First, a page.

Shortly after being pulled over, you get a text message. It's the cop, and they want you to get on a video call.
This is the future envisioned by Michael Odiari, an Austin entrepreneur who wants to "streamline and automate" traffic stops with a new app.
The app, called Check, allows users to upload their drivers license and car registration. Then, when the user is pulled over, the service sends a text invite to video chat with the officer, who already has the user's information.
"It's dangerous for both sides," Odiari said of police traffic stops. His app "provides a way for police and motorists to communicate without escalating" the situation.
Check's marketing promotes the app as a remedy for some of the racial disparities in regular traffic stops that garnered national attention over the summer. Late last month, protestors took to the streets in Omaha, Nebraska after police fatally shot a Black man in a traffic stop. And here in Austin, a recent study of local traffic stops in the city found black motorists were disproportionately pulled over by police.
Odiari, the son of a Nigerian immigrant, says he too has stared down the barrel of a police officer's gun in what was supposed to be a routine traffic stop. During the incident, Odiari said the officer insisted that Odiari's vehicle registration was expired, even though it was not.
He believes the episode could have been smoothed with the app's services, which would transmit these documents to the officer before they approach the car.
The app also appeals to law enforcement, says Odiari, who spent more than 80 hours doing police ride-alongs. Approaching a motorist's vehicle in a traffic stop is often described in law enforcement training as one of the most dangerous situations for officers, although studies of data have challenged the notion.
Check currently has no contracts with police departments, though Odiari has been in talks with at least two in the Austin area.
Check's team is waiting to implement the video calling portion until they've built up a large enough user base through the app's other service—automating the traffic court visit.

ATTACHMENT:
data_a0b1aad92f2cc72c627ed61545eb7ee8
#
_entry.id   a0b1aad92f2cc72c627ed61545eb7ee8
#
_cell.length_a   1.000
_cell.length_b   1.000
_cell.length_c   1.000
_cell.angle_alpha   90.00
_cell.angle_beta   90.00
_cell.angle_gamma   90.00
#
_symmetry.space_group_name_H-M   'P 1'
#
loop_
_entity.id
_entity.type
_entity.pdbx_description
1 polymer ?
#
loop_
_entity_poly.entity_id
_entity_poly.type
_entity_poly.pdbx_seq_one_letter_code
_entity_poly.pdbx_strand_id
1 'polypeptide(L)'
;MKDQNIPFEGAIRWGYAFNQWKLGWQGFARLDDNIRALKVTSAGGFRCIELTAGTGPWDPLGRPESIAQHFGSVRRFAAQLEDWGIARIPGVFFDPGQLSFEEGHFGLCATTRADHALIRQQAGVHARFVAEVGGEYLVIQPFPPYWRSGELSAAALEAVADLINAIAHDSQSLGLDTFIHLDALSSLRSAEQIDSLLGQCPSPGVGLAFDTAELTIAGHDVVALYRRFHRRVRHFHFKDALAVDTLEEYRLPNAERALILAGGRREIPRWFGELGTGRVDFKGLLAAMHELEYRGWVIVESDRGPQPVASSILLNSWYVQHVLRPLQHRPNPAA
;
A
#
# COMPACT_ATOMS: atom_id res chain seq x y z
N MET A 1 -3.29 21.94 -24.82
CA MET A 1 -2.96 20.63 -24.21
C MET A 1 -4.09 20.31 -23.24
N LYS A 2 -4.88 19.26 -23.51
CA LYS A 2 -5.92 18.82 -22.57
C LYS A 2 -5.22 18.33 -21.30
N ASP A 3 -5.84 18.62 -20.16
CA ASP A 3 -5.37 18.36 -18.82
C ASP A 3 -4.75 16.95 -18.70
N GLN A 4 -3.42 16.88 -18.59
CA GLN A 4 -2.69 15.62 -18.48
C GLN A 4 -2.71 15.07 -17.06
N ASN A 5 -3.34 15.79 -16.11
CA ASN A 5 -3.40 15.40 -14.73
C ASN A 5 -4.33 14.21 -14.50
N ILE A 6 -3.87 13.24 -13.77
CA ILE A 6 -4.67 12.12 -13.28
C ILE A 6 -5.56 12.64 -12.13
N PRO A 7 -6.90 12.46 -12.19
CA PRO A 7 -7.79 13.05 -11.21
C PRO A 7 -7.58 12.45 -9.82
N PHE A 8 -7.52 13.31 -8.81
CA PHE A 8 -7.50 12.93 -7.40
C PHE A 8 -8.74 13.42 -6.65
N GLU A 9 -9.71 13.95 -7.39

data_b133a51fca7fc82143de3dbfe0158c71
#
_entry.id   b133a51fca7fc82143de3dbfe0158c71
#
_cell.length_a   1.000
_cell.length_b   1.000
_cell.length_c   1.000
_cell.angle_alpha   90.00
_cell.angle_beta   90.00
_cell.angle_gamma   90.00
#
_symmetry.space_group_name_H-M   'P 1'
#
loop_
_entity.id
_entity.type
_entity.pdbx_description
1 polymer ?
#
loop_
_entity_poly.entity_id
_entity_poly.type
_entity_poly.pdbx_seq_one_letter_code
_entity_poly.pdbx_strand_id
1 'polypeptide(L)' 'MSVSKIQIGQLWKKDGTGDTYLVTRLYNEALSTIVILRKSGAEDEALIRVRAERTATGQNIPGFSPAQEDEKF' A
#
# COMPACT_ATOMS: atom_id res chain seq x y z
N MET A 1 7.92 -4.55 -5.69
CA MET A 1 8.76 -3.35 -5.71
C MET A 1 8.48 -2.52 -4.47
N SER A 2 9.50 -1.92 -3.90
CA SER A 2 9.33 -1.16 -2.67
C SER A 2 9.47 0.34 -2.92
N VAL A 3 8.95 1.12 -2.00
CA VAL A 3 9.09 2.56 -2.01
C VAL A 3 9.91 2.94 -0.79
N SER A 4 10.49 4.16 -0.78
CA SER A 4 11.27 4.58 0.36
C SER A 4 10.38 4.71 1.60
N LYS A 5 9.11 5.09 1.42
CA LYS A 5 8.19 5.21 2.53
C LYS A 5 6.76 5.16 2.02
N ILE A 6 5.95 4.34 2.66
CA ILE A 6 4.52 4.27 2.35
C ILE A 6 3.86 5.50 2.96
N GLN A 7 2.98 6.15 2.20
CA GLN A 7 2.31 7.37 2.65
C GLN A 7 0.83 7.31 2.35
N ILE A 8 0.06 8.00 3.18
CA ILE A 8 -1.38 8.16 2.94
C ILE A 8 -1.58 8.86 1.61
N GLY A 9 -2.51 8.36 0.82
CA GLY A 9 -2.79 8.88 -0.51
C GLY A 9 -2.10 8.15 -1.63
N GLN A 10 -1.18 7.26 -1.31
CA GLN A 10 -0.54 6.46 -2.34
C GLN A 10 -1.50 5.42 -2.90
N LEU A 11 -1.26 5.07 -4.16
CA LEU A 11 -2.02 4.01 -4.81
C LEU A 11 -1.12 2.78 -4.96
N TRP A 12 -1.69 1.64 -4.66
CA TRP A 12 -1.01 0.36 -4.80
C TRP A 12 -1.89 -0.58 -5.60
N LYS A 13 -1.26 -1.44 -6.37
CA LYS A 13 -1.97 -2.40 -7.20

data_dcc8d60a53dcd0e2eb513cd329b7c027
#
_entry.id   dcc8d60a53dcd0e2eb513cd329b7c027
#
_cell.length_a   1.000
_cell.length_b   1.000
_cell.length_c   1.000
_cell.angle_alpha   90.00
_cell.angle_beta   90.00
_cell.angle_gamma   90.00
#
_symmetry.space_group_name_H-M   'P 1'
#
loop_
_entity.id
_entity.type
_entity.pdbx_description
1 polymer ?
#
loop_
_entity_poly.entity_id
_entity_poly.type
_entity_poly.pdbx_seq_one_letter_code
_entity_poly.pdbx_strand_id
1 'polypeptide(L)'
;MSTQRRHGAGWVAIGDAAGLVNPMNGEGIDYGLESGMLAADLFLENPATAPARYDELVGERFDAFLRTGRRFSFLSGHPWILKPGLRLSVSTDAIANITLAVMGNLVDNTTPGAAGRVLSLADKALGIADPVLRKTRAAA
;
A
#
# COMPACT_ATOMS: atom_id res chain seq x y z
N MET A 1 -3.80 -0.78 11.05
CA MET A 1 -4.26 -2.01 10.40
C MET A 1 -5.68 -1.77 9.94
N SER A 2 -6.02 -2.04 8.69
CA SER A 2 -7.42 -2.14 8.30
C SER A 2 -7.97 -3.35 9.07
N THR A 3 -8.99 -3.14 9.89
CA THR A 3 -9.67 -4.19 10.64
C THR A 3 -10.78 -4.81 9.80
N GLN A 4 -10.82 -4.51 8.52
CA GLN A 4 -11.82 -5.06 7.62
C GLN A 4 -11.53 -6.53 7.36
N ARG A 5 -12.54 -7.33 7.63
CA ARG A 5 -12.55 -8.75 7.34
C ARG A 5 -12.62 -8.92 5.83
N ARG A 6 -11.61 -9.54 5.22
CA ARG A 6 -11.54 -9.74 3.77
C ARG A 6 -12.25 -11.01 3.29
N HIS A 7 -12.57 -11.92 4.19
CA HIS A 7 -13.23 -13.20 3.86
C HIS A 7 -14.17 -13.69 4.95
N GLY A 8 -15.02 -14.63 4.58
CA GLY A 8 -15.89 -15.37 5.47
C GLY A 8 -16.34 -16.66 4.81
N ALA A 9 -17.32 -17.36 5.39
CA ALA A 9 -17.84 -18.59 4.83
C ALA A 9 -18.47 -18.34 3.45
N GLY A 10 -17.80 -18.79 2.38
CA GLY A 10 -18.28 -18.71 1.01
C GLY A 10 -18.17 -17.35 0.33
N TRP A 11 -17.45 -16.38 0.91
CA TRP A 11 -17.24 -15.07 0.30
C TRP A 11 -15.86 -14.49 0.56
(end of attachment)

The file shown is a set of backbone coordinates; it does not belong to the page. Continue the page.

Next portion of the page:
Check has already attracted some investors.
"We would invest in this business even without the social justice component," said Oksana Malysheva, the CEO of Sputnik ATX, an investment group. "This is an elegant solution that serves both sides of the equation incredibly well."
But efforts to improve policing with technology—a movement which has gained traction in recent years through body cameras and data services like Palantir—have been criticized.
"Technology does very little to change the fundamental thing that police do," said Michael Sierra-Arévalo, a sociology professor at the University of Texas at Austin who specializes in crime and law enforcement issues.
He said the very nature of policing already promotes the kind of escalation that technology like Check hopes to prevent.
Previous attempts to reform police through technology have returned mixed results. Arévalo pointed to tasers, which were promoted roughly two decades ago as a way for police to de-escalate situations with non-violent force, however results have been mixed.
But Odiari remains hopeful.
"I'm not saying this is going to solve all the problems out there," Odiari said. "But this is a start for people to tell their government how they want police to communicate with them."
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Austin FC couldn't find the stamina to fight off a 2-0 loss against LAFC for their inaugural match on Saturday.
The match, which saw No. 21 Austin FC go head-to-head with No. 2 LAFC in Los Angeles, was broadcast nationally on FOX and FOX Deportes.